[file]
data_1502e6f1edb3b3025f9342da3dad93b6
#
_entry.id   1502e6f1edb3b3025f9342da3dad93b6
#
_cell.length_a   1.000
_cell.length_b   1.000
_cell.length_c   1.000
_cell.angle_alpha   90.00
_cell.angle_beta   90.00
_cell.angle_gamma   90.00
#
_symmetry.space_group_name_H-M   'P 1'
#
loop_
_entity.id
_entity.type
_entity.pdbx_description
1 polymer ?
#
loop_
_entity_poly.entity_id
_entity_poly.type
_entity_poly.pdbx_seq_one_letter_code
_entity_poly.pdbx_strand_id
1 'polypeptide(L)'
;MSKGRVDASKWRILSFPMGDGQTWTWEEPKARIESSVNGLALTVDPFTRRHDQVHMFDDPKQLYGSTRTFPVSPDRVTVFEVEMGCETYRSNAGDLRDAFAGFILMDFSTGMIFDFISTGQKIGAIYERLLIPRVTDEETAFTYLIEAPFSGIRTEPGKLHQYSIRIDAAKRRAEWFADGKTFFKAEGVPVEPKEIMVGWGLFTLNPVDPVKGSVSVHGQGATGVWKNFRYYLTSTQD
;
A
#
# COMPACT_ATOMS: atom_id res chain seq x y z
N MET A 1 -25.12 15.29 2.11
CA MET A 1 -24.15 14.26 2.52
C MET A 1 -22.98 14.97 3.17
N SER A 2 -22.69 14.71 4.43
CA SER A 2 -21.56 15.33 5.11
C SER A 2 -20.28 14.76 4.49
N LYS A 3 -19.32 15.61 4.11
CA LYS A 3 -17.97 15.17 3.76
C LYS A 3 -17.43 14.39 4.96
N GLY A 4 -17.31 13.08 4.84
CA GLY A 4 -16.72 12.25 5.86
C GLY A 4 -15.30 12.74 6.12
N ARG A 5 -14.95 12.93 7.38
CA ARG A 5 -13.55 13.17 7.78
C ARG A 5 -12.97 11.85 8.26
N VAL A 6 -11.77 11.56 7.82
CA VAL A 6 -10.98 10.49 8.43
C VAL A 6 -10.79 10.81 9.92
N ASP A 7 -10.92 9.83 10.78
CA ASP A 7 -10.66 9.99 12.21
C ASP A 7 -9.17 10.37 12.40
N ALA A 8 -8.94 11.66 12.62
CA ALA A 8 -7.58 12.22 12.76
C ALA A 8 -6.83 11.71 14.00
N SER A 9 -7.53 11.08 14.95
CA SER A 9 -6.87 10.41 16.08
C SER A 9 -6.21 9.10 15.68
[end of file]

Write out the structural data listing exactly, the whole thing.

data_1502e6f1edb3b3025f9342da3dad93b6
#
_entry.id   1502e6f1edb3b3025f9342da3dad93b6
#
_cell.length_a   1.000
_cell.length_b   1.000
_cell.length_c   1.000
_cell.angle_alpha   90.00
_cell.angle_beta   90.00
_cell.angle_gamma   90.00
#
_symmetry.space_group_name_H-M   'P 1'
#
loop_
_entity.id
_entity.type
_entity.pdbx_description
1 polymer ?
#
loop_
_entity_poly.entity_id
_entity_poly.type
_entity_poly.pdbx_seq_one_letter_code
_entity_poly.pdbx_strand_id
1 'polypeptide(L)'
;MSKGRVDASKWRILSFPMGDGQTWTWEEPKARIESSVNGLALTVDPFTRRHDQVHMFDDPKQLYGSTRTFPVSPDRVTVFEVEMGCETYRSNAGDLRDAFAGFILMDFSTGMIFDFISTGQKIGAIYERLLIPRVTDEETAFTYLIEAPFSGIRTEPGKLHQYSIRIDAAKRRAEWFADGKTFFKAEGVPVEPKEIMVGWGLFTLNPVDPVKGSVSVHGQGATGVWKNFRYYLTSTQD
;
A
#
# COMPACT_ATOMS: atom_id res chain seq x y z
N MET A 1 -25.12 15.29 2.11
CA MET A 1 -24.15 14.26 2.52
C MET A 1 -22.98 14.97 3.17
N SER A 2 -22.69 14.71 4.43
CA SER A 2 -21.56 15.33 5.11
C SER A 2 -20.28 14.76 4.49
N LYS A 3 -19.32 15.61 4.11
CA LYS A 3 -17.97 15.17 3.76
C LYS A 3 -17.43 14.39 4.96
N GLY A 4 -17.31 13.08 4.84
CA GLY A 4 -16.72 12.25 5.86
C GLY A 4 -15.30 12.74 6.12
N ARG A 5 -14.95 12.93 7.38
CA ARG A 5 -13.55 13.17 7.78
C ARG A 5 -12.97 11.85 8.26
N VAL A 6 -11.77 11.56 7.82
CA VAL A 6 -10.98 10.49 8.43
C VAL A 6 -10.79 10.81 9.92
N ASP A 7 -10.92 9.83 10.78
CA ASP A 7 -10.66 9.99 12.21
C ASP A 7 -9.17 10.37 12.40
N ALA A 8 -8.94 11.66 12.62
CA ALA A 8 -7.58 12.22 12.76
C ALA A 8 -6.83 11.71 14.00
N SER A 9 -7.53 11.08 14.95
CA SER A 9 -6.87 10.41 16.08
C SER A 9 -6.21 9.10 15.68